When dark shadows or bags linger, the cause typically is not something temporary, like a few too many cocktails. It might be something you've inherited. Pigmentary issues that cause under-eye discoloration are common among people of Asian or African descent. Age also contributes to dark circles. With age, the skin around the eye thins, exposing the tiny blood vessels that lie just below.
Still, you can do something about it.
If you pull the skin sideways and the darkness turns blotchy, that's evidence the problem is caused by excess pigment in the area, says Joseph Eviatar, MD, a New York ophthalmic plastic surgeon.
Most often, dark circles aren't about changes in the color of the skin at all. Instead, they're created by a loss of volume in the area around the eye. That exposes the orbital bone, creating a hollow trough that shows up as a dark circle. With the delicate eye area one of the first spots to reveal signs of aging, this can happen as early as the late 30s or 40s.
What can you do?
Makeup can help conceal dark circles. Hiding dark circles with concealer is simpler than you may think, says New York makeup artist Kimara Ahnert. Choose a concealer that matches your skin tone. If you have mild discoloration, pick a liquid formula. If your shadows are more prominent, go for more coverage with a cream or cake concealer. Lightly pat the concealer on from the inner corner of your eye to just past the outer corner.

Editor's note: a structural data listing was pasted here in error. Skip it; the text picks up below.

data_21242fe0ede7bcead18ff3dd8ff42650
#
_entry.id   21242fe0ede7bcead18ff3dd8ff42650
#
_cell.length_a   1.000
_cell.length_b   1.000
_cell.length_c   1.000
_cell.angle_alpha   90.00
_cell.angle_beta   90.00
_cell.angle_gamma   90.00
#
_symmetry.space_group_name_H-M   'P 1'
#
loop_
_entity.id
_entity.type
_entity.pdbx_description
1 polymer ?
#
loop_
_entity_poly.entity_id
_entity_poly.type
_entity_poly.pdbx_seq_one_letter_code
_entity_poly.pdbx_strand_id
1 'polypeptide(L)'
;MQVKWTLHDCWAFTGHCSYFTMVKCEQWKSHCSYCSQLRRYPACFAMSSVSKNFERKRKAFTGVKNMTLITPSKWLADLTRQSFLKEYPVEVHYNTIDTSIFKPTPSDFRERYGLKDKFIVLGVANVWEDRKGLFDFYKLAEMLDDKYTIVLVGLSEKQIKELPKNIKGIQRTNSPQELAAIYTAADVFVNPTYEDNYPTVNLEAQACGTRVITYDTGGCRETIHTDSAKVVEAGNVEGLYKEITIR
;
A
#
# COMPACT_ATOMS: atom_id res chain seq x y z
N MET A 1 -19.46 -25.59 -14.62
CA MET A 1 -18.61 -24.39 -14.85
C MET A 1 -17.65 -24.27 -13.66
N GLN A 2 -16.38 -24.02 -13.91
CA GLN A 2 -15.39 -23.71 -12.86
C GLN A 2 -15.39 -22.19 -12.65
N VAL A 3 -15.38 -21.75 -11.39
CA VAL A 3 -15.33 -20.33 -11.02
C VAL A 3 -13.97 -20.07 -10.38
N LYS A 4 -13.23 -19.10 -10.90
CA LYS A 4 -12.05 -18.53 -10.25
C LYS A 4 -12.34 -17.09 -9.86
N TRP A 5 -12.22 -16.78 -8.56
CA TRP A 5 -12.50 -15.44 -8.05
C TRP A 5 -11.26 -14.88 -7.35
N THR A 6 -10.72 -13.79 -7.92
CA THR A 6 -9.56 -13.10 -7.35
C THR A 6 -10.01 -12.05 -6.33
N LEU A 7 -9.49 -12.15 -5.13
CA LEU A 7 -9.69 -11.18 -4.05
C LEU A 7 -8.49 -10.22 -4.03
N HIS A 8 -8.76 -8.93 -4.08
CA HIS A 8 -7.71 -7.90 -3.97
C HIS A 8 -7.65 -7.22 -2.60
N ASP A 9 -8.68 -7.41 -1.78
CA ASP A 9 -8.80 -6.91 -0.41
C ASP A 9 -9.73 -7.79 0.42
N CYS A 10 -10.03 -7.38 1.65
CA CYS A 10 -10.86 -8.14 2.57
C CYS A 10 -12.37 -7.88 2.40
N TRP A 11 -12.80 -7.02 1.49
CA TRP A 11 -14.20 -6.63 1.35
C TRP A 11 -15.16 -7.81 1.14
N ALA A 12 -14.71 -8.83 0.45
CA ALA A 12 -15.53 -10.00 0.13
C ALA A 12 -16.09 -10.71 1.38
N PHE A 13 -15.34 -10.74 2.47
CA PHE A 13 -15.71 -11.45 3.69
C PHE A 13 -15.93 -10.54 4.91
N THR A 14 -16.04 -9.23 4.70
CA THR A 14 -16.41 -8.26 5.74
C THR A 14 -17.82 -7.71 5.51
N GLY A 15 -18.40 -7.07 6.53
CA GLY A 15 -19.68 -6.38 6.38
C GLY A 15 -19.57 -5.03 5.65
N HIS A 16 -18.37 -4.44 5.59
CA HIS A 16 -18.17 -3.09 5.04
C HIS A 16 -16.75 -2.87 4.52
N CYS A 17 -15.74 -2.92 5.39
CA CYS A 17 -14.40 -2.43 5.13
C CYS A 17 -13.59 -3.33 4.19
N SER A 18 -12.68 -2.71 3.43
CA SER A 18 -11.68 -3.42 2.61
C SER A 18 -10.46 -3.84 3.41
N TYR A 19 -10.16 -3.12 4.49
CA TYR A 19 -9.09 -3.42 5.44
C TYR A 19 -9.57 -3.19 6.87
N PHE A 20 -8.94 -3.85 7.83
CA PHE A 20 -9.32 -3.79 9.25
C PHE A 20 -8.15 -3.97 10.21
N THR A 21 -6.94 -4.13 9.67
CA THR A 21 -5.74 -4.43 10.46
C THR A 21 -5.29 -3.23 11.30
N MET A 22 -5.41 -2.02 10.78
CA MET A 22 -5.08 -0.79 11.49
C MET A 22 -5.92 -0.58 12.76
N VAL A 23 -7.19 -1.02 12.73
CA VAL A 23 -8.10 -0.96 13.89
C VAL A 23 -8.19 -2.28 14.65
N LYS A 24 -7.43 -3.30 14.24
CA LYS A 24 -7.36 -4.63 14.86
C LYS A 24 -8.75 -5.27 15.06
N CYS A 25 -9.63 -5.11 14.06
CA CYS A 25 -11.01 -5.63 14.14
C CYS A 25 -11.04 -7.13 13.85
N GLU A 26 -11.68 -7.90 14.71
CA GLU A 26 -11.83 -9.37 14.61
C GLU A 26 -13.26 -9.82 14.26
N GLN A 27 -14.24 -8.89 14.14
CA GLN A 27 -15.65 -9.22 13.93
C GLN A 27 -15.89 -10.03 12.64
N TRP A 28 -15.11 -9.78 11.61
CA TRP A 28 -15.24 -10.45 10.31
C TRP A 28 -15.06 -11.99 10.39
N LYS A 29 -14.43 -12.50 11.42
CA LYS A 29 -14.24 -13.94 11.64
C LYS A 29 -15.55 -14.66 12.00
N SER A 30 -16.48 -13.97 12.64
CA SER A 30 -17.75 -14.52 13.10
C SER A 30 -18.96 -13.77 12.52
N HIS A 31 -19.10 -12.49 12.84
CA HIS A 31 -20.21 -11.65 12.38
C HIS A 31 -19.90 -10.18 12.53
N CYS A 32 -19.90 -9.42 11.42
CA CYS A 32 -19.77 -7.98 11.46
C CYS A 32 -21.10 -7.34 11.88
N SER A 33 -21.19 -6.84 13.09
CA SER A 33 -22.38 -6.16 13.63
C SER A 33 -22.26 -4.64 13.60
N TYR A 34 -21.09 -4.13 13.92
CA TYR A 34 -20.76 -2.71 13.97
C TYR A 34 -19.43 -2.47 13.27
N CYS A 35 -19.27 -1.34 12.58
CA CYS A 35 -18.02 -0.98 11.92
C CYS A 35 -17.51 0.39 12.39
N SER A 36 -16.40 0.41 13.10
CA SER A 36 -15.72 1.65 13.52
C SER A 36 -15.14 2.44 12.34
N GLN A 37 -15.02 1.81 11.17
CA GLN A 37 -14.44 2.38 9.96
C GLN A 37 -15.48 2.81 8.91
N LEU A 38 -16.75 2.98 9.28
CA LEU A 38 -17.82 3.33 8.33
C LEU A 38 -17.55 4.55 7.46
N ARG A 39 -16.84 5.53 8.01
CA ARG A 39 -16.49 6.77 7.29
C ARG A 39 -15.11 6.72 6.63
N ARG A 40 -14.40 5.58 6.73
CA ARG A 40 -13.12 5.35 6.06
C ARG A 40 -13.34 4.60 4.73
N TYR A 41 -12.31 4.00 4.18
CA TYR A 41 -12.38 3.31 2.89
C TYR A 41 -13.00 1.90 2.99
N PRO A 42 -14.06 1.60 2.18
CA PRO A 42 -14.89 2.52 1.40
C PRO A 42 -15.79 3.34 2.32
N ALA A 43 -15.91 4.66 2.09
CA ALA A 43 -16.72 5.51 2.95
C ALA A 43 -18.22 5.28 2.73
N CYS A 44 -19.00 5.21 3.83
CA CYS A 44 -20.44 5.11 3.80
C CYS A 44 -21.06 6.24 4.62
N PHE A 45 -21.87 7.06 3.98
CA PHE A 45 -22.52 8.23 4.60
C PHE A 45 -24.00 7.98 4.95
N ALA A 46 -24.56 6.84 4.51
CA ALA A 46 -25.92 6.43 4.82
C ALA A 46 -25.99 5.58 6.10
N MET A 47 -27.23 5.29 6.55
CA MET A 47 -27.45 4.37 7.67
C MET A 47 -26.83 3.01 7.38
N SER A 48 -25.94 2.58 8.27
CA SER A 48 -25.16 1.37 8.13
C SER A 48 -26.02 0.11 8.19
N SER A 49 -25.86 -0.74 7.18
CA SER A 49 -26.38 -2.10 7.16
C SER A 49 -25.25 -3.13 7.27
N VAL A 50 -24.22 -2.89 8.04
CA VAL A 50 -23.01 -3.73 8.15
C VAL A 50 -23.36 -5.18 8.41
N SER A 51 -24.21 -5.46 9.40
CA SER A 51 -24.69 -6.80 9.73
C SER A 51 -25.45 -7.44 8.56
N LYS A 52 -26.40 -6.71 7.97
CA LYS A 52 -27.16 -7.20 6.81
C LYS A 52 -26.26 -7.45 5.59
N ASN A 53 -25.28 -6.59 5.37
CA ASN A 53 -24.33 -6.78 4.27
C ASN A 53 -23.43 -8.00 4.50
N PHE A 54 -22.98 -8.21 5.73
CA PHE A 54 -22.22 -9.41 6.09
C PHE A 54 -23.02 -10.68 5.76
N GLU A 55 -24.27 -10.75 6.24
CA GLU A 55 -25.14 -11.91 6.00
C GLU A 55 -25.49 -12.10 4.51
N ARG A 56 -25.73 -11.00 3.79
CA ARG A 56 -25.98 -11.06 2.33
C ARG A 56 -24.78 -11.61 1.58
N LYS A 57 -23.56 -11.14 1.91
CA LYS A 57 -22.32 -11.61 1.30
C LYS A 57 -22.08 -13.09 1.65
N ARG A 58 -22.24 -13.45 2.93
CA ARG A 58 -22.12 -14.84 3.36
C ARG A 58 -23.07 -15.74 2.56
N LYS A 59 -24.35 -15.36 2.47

Other, more expensive options, including treatment with IPL or intense pulse light, can help by destroying those pigment cells and smoothing the skin. A series of four IPL treatments, at about $200 each, is typically needed to see improvement. Skin lightening creams that contain hydroquinone or kojic acid may also diminish the darkness.
These fixes are less successful when the dark circles are caused by extremely thin skin. "That's really difficult to treat," Eviatar says. "Eye creams that contain caffeine may help a bit because they constrict the underlying blood vessels."
Prevention and Quick Fixes
Here are four things you can do -- without surgery -- to help keep your eyes looking youthful.
- Don't smoke, and always apply a sunscreen around the eye area. Smoking and exposure to UV rays both weaken collagen and cause premature wrinkling and sagging.
- Apply a moisturizer to the eye area nightly. "You don't need to spend a lot," Goldburt says. "Almost any drugstore moisturizer will provide the hydration you need."
- Add a prescription retinoic acid -- the vitamin A cream that goes by the generic name tretinoin -- to your daily skin care regimen. "It's the single best thing you can use to prevent wrinkles and improve existing lines," Goldburt says.
- To calm puffy eyes, place cold spoons, slices of cucumbers, chilled tea bags, or even a package of frozen peas under your eyes. The cool temperatures -- rather than any special properties of cucumbers or peas -- reduce swelling. And, yes, placing a hemorrhoid cream under your eyes might help get rid of puffs, too. "We have patients who swear by it," says Brent Moelleken, MD, a Beverly Hills plastic surgeon, "but we suggest a retinol eye cream instead."